Our tour was the first time media were allowed access to a pilot preservation program that will cost tens of millions of dollars aimed at restoring Auschwitz barracks. Implemented for the time being on just two of the some 450 structures on the museum’s grounds, the program involves encasing them in huge tents, replacing unsalvageable parts with material fashioned to match the originals, then taking apart and cataloguing the barracks furnishings before reassembling the buildings and reinforcing the foundations.

It was an inspiring demonstration of the dedication of Polish authorities and the international donors to the Auschwitz memorial fund, whose goal is to not let the world forget what happened here and educate approximately 2 million people who visit the museum each year.

Yet as the chill of the place worked its way to my bones — both metaphorically and physically, as again I had come without sufficient winter gear — my mind kept drifting back to my grandmother who survived Auschwitz, my relatives who perished here and that Cohen lyric. I wondered what made me write it — and if the ugly sentiment was connected to the aggressive attempts by Polish authorities to control public discourse about the Holocaust.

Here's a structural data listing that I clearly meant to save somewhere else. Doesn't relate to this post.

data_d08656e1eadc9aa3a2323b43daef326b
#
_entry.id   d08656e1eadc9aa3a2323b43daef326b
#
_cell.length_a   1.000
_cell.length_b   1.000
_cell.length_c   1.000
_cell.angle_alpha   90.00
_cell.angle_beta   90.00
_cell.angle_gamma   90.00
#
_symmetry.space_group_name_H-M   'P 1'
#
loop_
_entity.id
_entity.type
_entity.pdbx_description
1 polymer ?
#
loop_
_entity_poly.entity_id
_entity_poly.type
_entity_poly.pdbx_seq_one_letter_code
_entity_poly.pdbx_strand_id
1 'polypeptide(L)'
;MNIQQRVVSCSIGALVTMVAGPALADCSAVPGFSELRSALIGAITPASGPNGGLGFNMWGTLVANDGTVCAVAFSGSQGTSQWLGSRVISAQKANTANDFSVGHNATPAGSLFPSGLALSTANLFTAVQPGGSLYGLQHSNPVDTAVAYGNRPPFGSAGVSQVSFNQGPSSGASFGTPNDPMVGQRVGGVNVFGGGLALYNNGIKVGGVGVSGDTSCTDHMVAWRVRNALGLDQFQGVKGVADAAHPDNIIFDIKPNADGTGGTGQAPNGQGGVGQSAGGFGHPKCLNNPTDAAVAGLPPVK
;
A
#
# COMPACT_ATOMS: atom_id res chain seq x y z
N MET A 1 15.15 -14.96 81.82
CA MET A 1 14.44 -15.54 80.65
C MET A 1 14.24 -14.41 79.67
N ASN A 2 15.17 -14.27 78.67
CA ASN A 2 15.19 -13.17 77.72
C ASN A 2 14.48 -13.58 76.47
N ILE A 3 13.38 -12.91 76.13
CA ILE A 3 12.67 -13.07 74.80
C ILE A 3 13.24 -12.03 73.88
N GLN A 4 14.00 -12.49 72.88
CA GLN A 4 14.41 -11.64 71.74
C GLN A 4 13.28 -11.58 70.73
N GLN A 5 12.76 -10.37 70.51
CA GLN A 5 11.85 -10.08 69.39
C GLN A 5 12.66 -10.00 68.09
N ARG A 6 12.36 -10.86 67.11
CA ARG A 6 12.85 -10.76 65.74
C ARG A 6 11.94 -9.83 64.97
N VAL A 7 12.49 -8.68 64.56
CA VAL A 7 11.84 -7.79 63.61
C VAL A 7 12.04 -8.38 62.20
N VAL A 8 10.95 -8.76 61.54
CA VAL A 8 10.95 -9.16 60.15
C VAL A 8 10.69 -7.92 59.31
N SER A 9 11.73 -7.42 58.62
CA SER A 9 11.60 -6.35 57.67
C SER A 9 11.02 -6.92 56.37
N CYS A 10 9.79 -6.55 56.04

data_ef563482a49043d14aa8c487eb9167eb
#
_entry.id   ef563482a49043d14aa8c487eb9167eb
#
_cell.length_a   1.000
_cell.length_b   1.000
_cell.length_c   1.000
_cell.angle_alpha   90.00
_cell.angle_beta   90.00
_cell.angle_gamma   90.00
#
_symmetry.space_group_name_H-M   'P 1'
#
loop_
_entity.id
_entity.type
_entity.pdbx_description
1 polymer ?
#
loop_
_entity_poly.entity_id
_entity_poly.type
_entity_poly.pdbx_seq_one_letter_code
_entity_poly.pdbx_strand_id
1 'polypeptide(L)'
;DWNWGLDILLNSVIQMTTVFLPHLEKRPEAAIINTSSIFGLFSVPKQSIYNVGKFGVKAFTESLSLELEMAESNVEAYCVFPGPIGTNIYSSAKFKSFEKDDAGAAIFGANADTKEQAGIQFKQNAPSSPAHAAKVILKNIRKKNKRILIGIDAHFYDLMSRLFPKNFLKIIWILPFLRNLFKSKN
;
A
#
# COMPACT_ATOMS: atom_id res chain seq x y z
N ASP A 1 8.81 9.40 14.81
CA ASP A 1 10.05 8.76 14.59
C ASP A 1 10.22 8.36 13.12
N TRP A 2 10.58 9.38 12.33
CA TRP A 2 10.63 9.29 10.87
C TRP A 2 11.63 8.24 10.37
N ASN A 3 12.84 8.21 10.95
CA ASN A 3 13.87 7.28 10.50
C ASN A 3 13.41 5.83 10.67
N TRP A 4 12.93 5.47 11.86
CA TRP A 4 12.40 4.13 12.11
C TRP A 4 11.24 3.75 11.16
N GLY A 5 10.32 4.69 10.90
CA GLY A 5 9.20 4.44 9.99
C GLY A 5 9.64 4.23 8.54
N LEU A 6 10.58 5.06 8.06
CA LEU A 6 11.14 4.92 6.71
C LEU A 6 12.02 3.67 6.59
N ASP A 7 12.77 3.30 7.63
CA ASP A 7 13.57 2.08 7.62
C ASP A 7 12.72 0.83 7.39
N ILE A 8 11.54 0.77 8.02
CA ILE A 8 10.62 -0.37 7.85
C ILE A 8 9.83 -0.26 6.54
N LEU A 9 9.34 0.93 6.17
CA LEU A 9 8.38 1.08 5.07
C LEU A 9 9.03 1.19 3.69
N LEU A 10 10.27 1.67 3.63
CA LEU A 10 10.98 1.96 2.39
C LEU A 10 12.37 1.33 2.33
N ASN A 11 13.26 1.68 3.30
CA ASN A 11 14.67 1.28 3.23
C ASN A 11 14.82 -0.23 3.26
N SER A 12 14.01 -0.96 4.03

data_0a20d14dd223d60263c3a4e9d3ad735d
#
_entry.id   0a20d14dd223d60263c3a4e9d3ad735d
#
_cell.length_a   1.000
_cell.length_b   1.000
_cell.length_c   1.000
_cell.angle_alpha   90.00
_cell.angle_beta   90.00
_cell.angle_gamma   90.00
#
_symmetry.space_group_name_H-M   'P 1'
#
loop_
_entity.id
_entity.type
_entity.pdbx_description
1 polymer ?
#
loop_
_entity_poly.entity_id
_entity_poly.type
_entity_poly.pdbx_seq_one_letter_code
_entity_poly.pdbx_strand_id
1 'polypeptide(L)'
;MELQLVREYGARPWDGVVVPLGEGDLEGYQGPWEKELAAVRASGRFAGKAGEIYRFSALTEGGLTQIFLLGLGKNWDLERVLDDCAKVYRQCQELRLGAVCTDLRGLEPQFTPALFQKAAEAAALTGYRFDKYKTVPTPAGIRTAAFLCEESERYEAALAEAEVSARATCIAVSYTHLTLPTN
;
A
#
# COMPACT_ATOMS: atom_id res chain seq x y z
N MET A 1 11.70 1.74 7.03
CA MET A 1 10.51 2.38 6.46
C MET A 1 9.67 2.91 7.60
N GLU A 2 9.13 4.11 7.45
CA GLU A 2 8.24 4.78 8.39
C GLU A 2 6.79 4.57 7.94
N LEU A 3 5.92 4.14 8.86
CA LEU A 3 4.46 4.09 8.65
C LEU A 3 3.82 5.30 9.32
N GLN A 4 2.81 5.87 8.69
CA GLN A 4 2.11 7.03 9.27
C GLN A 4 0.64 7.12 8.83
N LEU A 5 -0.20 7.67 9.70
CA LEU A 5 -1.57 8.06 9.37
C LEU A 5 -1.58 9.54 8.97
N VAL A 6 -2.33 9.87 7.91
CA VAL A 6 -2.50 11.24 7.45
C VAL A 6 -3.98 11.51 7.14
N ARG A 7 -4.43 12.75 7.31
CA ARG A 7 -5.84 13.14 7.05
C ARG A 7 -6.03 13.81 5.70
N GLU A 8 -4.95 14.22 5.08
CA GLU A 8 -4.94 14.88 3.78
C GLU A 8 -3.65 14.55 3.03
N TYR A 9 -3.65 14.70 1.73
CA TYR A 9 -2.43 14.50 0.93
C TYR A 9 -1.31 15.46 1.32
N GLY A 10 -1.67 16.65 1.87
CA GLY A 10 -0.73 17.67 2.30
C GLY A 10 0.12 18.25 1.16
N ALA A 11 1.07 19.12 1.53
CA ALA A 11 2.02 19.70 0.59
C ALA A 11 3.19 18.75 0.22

I broke from the group early one night and walked a lonely half-mile through the icy paths of the Auschwitz I complex. Long after the closing hours of the now deserted museum, I shivered under the yellow lights of lamps that the Nazis had Polish slave laborers install here.

The quote came back to me as I passed the gallows of Auschwitz I — the first part of the death camp that the Germans initially built in 1941 for Polish and Soviet prisoners. Eighteen months later it became a slaughterhouse for 1.1 million Jews, 25,000 Roma and 15,000 prisoners of war.